A little-used infielder at McNeese State in 2004, Buchholz emerged as one of the best pure arms available in this year's draft after transferring to Angelina (Texas) JC and becoming a two-way player. During the spring, he featured three plus pitches in a mid-90s fastball, a nasty slider and a curveball. Buchholz didn't show the same electrifying stuff immediately after signing as a supplemental first-rounder, but it came back toward the end of the season. He had a 1.16 ERA and 32 strikeouts in his final 23 innings. Though he's inexperienced on the mound, he has good mechanics, a product of his natural athleticism.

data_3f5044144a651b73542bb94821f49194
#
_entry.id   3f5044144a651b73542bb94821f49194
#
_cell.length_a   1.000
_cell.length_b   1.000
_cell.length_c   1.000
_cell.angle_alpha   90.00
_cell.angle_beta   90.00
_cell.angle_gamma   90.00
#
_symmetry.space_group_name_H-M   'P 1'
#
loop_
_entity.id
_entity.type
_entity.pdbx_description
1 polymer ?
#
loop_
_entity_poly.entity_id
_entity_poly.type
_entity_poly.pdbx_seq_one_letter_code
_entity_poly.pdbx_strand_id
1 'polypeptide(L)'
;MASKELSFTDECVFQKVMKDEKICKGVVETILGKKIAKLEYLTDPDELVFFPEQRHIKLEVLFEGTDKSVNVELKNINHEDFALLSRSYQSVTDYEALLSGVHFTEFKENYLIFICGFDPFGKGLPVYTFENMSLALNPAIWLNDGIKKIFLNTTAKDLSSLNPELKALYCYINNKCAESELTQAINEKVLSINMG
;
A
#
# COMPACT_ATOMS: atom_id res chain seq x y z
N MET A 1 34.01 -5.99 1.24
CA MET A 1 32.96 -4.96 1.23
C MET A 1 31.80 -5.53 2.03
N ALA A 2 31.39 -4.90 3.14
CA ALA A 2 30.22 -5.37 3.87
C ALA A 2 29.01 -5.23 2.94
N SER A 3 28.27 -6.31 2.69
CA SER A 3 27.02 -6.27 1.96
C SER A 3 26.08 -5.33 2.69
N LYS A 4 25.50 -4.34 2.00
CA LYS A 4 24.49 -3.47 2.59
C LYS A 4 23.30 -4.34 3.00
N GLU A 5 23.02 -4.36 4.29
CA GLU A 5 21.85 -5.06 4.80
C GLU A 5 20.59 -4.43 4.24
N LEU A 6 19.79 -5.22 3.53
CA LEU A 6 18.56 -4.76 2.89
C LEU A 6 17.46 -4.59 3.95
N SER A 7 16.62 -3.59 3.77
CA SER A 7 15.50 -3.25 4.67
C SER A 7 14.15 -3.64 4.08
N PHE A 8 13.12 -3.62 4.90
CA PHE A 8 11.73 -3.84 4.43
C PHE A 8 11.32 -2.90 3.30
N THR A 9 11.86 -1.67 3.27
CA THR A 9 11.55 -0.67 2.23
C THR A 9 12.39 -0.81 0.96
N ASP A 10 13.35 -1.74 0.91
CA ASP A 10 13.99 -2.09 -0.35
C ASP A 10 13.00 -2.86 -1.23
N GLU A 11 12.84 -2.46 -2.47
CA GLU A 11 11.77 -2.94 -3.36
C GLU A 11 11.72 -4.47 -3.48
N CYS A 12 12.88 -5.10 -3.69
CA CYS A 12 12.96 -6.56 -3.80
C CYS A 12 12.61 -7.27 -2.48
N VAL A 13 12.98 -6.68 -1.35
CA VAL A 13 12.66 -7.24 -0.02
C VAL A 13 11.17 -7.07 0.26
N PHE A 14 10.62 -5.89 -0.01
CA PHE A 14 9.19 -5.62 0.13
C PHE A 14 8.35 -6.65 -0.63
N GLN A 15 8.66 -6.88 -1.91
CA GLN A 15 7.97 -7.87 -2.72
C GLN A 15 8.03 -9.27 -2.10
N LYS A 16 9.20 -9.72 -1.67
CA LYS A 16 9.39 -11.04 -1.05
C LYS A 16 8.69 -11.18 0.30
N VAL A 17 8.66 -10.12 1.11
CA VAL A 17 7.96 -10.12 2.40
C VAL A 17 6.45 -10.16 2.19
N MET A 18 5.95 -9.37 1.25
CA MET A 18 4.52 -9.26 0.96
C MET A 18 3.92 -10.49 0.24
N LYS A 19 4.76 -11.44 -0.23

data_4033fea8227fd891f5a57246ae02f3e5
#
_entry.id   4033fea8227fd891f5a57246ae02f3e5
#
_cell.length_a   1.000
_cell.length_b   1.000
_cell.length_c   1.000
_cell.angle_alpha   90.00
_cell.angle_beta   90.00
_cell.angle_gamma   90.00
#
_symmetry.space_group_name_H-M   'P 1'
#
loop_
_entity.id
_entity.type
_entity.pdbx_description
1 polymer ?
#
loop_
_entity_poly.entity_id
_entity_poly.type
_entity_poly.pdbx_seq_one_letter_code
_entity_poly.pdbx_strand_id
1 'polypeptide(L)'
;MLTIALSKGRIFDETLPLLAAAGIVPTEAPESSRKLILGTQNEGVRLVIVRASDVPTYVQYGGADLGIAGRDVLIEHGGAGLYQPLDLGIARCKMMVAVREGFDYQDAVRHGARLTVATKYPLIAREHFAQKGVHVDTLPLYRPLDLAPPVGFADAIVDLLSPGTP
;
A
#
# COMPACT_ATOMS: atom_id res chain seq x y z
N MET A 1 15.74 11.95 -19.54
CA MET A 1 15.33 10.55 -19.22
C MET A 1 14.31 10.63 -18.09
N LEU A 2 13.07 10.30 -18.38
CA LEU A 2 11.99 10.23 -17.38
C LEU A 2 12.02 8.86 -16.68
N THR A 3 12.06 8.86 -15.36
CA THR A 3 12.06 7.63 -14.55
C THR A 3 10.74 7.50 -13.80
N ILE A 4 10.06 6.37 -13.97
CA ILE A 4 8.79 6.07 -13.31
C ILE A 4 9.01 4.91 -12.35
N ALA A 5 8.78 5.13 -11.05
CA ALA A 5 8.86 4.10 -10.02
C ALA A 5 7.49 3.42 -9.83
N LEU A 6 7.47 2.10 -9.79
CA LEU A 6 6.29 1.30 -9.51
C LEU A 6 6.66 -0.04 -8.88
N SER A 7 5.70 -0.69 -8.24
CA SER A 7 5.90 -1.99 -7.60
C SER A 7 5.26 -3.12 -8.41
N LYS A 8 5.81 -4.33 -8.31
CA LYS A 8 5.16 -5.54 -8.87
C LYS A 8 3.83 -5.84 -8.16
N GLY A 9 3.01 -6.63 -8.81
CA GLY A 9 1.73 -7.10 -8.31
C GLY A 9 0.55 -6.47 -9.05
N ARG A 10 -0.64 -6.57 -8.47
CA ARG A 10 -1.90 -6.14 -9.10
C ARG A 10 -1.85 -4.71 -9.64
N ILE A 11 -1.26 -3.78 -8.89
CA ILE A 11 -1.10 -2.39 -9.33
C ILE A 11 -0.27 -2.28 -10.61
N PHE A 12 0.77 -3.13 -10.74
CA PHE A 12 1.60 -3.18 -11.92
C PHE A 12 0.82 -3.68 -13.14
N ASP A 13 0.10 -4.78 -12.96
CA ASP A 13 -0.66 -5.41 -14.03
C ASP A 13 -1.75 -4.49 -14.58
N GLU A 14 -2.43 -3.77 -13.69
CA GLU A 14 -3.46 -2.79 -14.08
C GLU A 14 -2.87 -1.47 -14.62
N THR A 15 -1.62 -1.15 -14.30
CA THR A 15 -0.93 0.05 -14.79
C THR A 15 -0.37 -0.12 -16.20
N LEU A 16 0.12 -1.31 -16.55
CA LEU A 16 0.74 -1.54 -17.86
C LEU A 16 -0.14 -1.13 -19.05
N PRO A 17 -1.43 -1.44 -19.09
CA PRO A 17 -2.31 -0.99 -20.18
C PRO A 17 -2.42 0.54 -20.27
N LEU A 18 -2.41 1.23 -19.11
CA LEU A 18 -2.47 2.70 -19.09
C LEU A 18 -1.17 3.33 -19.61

Top 100 Rankings
Best Tools List
- Rated Best Curveball in the American League in 2013
- Rated Best Changeup in the Boston Red Sox in 2008
- Rated Best Curveball in the Boston Red Sox in 2008
- Rated Best Pitching Prospect in the Eastern League in 2007
- Rated Best Breaking Pitch in the Eastern League in 2007
- Rated Best Changeup in the Eastern League in 2007
- Rated Best Curveball in the Boston Red Sox in 2007
- Rated Best Breaking Pitch in the South Atlantic League in 2006